Share this post


Link to post
Share on other sites
1 hour ago, joe90 said:


is that so you can put “it” on your rhubarb? 🤣

 

It's part of the reason, yes.  And whilst I might not put it on crops where it is in direct contact with the edible parts of the plant, I definitely aim to use it on fruit trees, berries, etc.  Note however that Joseph Jenkins (Humanure author) uses it on ALL his food crops.  Well rotted for 2 years+ of course.  

 

2 hours ago, Russell griffiths said:

Not sure I would go to the cost of installing both, if you need a treatment plant then why the compost toilet, if you install the treatment plant it is reasonable cheap to run the pipework from the other toilet to it, you will need pipework for the sinks and showers etc so another 2m of pipe for the toilet will be pennies to put in. 

 

It's not a new build.  It's a part renovation on a house.  There's a septic tank here already, and all necessary plumbing/drainage is in place.    

 

2 hours ago, PeterW said:

Not sure you can install a septic tank these days, has to be a packaged treatment plant. The issue with “flow” is one of capacity as the new ones are multi chamber and that is why they need pumping out - the primary settlement chamber cannot overflow into the secondary chambers otherwise they stop working efficiently. 
 

The bigger issue with treatment plants that they don’t tell you is lack of flow. If they don’t have a continuous flow, nitrate levels can build up in the final stages if the flow is too low - some recirculate the water from the outflow tank to stop this happening back to the start of the process (Biodisc have this as an option). This is needed if the house is not permanently occupied or has varying usage. 

 

Septic tanks are perfectly acceptable.  In fact, SEPA and NRW prefer a septic tank and drainage field over a sewage treatment plant and discharge to watercourse.  Not sure what is preferred by EA in England.  I think part of the problem is these people who in the past have said things along the lines of "the discharge from a STP is so clean you could drink it; although I wouldn't personally hahaha".  Well, it isn't that clean, which is why in sensitive areas tertiary treatment is required.  Not only that, but when when the system fails?  Or the pump stops working unbeknown to the occupier?  Or you are away for periods of time and the biological activity stops?  Or you have it installed/emptied and it takes xx weeks for the microbes to repopulate?  Etc etc.  So you raise some good points imo.  I'd stab a guess at the fact that the above scenarios are all likely and common, especially with folks who don't like to get too involved with things like this.  In fact, I was speaking to someone the other day who said he went to do a job and asked the customer why his STP wasn't making any noise?  The customer said it never made noise.  Turns out the air blower hadn't been working at all for 2 years+.  I imagine ignorance is bliss for a lot of people when it comes to sewerage.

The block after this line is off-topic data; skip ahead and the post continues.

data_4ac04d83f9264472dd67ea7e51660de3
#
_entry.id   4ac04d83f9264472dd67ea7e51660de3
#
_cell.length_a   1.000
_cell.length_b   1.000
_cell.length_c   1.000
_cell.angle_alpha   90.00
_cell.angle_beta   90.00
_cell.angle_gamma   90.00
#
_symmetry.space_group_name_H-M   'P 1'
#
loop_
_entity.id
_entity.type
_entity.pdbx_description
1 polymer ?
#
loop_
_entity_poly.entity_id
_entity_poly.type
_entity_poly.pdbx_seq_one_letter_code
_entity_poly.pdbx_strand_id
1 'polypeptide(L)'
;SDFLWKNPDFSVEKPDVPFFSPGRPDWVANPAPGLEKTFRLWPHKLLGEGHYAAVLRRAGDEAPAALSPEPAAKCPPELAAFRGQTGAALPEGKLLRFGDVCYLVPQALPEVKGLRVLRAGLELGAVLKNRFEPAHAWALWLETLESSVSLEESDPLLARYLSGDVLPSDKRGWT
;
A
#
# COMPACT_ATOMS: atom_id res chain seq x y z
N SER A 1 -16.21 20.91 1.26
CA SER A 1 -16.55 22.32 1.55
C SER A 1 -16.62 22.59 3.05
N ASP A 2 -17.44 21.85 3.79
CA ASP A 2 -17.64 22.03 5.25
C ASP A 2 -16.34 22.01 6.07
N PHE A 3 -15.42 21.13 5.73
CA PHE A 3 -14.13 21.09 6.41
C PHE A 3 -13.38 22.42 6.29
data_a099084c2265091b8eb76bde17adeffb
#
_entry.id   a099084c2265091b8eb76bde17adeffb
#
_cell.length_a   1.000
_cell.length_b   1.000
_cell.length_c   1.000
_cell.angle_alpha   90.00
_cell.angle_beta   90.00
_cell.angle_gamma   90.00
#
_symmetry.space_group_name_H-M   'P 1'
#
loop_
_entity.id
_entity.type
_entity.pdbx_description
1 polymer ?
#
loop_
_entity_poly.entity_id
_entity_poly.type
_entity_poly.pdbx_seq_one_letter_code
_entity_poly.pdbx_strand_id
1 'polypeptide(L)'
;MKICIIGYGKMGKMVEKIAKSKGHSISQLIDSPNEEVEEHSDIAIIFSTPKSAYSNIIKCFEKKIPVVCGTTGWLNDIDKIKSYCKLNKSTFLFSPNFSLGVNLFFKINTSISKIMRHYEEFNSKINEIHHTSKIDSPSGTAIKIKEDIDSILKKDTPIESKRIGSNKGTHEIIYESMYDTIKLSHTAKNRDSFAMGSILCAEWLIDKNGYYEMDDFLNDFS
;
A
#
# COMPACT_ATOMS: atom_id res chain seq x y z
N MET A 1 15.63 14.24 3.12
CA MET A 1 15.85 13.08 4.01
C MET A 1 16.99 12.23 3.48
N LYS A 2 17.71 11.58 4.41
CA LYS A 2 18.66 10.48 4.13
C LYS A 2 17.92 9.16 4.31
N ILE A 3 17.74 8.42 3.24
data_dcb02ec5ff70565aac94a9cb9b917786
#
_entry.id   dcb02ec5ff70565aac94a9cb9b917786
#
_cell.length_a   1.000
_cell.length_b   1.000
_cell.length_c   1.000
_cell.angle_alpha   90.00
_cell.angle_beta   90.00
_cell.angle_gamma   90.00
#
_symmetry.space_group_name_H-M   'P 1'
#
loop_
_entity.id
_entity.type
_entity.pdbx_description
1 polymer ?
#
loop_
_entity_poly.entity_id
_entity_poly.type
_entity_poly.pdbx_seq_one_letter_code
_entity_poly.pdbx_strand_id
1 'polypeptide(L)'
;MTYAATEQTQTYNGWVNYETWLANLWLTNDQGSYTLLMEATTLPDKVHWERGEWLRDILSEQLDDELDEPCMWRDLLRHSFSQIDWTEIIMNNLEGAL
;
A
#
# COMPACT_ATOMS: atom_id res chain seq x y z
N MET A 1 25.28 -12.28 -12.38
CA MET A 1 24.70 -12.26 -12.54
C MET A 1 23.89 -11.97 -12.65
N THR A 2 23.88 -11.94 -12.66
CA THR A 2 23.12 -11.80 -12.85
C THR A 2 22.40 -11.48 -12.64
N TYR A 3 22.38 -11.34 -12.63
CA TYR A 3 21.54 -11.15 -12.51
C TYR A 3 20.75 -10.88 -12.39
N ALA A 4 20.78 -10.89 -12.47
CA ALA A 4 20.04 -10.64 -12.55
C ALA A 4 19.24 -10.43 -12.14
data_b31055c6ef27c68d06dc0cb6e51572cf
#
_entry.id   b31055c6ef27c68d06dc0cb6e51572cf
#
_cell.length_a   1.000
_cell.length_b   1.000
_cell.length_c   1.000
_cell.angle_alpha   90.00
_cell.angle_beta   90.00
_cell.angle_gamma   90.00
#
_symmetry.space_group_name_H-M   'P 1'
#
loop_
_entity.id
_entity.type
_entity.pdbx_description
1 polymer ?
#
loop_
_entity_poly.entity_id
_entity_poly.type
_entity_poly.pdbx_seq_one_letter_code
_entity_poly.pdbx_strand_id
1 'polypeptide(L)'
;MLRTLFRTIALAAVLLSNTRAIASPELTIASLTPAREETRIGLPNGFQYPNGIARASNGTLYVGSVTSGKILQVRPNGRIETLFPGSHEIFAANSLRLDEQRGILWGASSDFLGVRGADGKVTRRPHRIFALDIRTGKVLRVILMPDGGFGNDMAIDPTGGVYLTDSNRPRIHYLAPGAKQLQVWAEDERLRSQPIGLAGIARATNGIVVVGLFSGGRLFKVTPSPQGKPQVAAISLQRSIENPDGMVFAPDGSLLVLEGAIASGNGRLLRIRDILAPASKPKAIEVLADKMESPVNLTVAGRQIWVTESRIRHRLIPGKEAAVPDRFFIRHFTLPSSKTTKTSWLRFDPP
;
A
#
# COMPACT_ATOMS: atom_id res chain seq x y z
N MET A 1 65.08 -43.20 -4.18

What you can't do now is have a septic tank (new or existing) discharging to a watercourse.  

 

 

Thanks to everyone for the responses.  When we were looking for a house to buy we certainly came across many where the septic tanks had not been emptied for an age.  Some were 30 years+.  Some were NEVER emptied.  Personally, and for my low usage, I think I'll go for once every five years or so.  One of the reasons for this is to inspect for damage to the inside of the tank and/or internal pipe work.  On top of that, depending on ow low the pipes are on the T and H pieces, they could be in the sludge area rather than the effluent area if left for a lot of years, which in the end will lessen the life of the drainage field.  Probably what I've learnt most from all this is the importance of protecting the drainage field.  The tank will kind of look after itself if you're sensible with it.  

 

Cheers

 

 

 

Share this post


Link to post
Share on other sites

Create an account or sign in to comment

You need to be a member in order to leave a comment

Create an account

Sign up for a new account in our community. It's easy!

Register a new account

Sign in

Already have an account? Sign in here.

Sign In Now